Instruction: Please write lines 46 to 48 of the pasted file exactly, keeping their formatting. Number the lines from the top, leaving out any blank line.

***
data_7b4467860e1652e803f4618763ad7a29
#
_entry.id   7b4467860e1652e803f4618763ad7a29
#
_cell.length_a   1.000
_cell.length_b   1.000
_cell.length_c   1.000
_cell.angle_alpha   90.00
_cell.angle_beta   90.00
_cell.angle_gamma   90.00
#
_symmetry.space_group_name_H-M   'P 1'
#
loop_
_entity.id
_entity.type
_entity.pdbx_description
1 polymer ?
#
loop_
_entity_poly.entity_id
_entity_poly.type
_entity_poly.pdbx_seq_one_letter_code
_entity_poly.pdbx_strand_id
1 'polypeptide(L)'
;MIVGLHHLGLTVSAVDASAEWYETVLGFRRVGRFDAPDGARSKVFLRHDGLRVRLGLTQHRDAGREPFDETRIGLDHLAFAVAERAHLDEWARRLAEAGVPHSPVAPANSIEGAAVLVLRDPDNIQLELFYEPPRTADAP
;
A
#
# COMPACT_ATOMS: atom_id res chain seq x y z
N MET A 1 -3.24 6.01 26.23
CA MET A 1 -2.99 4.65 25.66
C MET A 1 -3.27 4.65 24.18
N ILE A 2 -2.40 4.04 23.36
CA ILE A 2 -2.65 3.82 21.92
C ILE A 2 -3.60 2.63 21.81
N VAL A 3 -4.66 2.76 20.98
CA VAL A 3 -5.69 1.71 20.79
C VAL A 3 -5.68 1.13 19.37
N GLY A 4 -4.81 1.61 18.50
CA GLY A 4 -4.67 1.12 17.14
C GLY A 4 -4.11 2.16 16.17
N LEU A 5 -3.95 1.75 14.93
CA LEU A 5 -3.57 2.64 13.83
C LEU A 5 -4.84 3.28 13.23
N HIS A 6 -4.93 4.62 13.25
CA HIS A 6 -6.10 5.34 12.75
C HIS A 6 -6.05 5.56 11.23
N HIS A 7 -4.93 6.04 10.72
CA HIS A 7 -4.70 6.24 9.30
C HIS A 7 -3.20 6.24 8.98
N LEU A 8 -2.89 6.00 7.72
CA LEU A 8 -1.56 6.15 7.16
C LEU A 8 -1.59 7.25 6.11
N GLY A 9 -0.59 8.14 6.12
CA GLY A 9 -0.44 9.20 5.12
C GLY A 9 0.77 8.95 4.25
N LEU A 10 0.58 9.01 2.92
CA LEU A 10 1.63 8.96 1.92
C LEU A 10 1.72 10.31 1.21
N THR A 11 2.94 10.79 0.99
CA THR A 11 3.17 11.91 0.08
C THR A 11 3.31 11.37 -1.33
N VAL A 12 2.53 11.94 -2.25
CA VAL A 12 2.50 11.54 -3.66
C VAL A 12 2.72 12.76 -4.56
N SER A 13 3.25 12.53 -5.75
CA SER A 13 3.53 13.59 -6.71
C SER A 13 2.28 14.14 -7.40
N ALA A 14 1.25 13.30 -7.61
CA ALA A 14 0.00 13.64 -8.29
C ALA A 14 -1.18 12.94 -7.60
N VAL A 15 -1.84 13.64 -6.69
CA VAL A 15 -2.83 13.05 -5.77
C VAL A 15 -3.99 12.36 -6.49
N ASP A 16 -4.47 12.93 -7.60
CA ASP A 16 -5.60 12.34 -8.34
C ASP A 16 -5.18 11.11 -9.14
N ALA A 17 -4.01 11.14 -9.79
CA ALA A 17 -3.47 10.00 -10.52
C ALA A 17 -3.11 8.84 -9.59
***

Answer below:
N HIS A 6 -4.93 4.62 13.25
CA HIS A 6 -6.10 5.34 12.75
C HIS A 6 -6.05 5.56 11.23